This accuracy is of particular importance given all the different types of spiral and compression router bits used in the cutting of sheet goods and melamine.
Though the Walter CNC grinder is an extremely capable machine, it needs support both from other tools and from a skilled operator who, in the case of Connecticut Saw, is not only a good machinist, but is also a good CAD operator. Supporting machines include a 3M wheel dressing machine that shapes and measures the diamond grinding wheels as they are used so that they stay concentric and capable of sharpening quickly. As the diamond tools are dressed and change in size, this information is fed back to the software that calibrates the Walter CNC grinder.
A variety of traditional tools are used to measure the router bits for quality control after they are sharpened. The company uses Starrett granite surface plates, V-blocks, dial gauges and micrometers, plus a Mitutoyo optical comparator profile projector to precisely measure the correct angles on the router bits. This falls under the category of quality control and also provides customers with the bit’s exact diameter, which is fed into their CNC router’s controller.
The company can also manufacture custom router bits with Walter Helitronic’s Tool Studio Endmill Wizard CAD/CAM software.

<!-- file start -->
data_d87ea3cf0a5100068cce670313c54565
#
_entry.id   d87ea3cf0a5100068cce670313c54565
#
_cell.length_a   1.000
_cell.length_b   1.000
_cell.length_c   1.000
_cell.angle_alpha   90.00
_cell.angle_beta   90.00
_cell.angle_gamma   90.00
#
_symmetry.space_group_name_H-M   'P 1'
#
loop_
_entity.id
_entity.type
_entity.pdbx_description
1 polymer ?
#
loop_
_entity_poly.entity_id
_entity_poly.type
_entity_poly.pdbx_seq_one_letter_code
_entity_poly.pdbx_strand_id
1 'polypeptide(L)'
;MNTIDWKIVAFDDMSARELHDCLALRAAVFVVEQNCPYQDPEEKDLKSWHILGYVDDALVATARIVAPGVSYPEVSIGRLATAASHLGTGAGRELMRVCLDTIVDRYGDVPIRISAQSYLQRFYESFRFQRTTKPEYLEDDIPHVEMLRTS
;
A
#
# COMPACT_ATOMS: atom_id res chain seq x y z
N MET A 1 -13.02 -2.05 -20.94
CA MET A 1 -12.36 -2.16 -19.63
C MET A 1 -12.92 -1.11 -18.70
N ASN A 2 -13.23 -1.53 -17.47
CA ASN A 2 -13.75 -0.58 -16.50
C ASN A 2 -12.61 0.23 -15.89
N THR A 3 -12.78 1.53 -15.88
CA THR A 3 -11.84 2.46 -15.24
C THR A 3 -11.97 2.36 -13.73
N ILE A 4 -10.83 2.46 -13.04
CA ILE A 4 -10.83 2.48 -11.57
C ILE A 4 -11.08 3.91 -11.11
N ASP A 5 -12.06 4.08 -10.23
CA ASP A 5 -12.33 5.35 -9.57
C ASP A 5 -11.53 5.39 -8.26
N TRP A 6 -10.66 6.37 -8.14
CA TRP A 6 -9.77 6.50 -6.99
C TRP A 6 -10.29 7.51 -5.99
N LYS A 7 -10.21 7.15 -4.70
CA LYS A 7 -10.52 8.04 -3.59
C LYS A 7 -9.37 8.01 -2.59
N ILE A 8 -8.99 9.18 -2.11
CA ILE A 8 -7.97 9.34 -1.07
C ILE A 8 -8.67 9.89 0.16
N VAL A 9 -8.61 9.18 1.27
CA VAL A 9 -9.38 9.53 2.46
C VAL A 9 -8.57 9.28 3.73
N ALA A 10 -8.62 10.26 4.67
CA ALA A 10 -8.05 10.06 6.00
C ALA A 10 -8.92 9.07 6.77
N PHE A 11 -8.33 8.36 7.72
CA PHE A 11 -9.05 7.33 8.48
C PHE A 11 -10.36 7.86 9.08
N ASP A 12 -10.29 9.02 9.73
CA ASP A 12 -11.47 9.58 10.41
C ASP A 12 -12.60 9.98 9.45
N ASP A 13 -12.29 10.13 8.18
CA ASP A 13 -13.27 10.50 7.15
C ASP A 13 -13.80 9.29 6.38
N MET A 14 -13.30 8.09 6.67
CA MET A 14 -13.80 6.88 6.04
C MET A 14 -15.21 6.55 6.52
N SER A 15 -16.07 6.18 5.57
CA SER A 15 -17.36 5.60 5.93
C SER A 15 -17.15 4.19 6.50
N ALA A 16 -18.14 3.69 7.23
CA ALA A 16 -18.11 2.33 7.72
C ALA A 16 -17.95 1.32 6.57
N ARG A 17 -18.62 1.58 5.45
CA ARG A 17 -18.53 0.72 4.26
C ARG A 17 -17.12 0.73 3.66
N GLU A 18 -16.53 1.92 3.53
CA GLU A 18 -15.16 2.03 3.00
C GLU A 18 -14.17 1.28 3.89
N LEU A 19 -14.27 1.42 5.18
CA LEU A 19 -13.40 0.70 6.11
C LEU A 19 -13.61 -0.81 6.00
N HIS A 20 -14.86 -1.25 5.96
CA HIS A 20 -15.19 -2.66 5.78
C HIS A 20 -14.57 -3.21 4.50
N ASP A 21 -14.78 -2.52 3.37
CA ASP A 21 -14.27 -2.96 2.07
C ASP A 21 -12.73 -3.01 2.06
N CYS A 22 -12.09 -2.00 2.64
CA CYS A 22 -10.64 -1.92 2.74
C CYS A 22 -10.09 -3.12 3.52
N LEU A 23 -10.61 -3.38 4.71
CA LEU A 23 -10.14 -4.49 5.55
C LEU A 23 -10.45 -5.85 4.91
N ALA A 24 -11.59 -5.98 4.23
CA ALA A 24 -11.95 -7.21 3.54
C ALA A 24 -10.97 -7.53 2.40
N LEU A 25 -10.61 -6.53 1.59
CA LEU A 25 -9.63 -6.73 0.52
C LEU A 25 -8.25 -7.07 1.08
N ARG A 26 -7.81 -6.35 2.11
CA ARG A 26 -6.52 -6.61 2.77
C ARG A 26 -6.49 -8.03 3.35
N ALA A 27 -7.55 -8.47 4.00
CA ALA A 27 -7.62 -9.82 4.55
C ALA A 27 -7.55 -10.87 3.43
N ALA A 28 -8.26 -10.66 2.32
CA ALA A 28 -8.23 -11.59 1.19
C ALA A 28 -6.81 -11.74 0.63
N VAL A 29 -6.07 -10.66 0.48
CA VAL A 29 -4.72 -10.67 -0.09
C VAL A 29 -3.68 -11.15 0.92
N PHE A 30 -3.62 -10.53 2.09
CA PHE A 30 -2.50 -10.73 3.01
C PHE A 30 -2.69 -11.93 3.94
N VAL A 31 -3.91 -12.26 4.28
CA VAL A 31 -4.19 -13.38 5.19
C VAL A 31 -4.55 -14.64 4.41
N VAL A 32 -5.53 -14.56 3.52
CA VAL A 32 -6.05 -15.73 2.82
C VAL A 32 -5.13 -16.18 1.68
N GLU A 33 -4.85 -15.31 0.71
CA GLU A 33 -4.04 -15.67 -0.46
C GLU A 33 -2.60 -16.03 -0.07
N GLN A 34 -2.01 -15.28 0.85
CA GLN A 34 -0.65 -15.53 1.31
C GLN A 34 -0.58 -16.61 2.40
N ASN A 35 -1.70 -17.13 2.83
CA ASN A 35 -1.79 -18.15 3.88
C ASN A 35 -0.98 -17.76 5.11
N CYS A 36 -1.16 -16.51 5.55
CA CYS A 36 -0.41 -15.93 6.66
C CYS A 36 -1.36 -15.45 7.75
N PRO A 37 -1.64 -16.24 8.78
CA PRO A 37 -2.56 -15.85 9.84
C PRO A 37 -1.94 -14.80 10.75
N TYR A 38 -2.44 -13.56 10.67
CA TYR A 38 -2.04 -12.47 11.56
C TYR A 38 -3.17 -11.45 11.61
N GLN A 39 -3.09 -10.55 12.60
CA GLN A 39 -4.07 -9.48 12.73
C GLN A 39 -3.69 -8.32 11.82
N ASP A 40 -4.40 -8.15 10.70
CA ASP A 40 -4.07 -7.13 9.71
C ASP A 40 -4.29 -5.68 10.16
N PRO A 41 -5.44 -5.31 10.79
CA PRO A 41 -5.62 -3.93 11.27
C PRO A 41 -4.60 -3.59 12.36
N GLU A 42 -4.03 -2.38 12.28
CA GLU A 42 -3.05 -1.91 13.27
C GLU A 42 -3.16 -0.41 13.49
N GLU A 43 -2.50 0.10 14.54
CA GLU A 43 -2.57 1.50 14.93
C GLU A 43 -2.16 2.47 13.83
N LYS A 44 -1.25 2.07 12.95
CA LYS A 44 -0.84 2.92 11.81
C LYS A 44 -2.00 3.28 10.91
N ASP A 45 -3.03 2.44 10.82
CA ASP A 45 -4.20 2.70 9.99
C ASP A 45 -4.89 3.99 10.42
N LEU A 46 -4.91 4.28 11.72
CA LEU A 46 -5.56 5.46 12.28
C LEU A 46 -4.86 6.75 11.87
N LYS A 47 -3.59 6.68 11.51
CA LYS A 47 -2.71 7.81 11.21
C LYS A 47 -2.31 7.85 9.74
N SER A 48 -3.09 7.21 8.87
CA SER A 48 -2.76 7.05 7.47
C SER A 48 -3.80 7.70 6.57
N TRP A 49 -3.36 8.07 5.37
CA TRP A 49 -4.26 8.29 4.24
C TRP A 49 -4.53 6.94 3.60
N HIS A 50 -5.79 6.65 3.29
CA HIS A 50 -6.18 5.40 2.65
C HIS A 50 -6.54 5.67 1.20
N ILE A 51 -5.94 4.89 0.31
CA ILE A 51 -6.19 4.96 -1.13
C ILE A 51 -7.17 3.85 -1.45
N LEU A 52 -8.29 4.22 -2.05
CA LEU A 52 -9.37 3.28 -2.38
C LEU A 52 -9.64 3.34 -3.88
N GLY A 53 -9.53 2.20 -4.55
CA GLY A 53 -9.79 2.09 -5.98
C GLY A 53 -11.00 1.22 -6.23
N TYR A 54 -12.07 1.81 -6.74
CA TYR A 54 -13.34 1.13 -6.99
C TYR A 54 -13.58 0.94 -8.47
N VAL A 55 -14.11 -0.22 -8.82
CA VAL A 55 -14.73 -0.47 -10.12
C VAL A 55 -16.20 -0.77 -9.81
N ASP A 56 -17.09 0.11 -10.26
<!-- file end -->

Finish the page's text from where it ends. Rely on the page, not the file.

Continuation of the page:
Sharpening and making profile knives
The company can make custom knives from a CAD drawing, sketch or wood sample supplied by the customer. Again, using a combination of manual and CNC-controlled grinding machines, it can grind up to 14” wide profile knives for extra wide moldings and test cuts are made in house to ensure a tight and accurate fit for any if its profile knives that will mate together, like cope and stick profiles for doors and windows.
Corrugated back knives are made with M2 and M3 steel sourced from Wisconsin Knife Works. For long runs, exotic hardwoods and PVC, the company offers carbide inlaid corrugated steel, two-piece carbide Bak-Pak brand knives and a variety of specialty products such as Wisconsin Knife Works Opti and Badger steel.
For sharpening, some customers send just the knives to be sharpened, though some send the knives and the molder head they are mounted on as Connecticut Saw has the capability to mount the molder heads on a CNC grinder to sharpen the cutting knives.
For those with Williams & Hussey molders, Connecticut Saw makes its own blanks and has them heat treated locally.
Connecticut Saw & Tool is a great example of a shop using traditional manual tools coupled with 21st century, CNC- controlled machinery to quickly and efficiently serve their customer’s tool sharpening needs. This blend of the old and the new is a good business model for all in the woodworking industry to give thought to, especially with the push being given to the woodworking shops, large and small, by digital technology.
This article originally appeared in the August 2015 issue.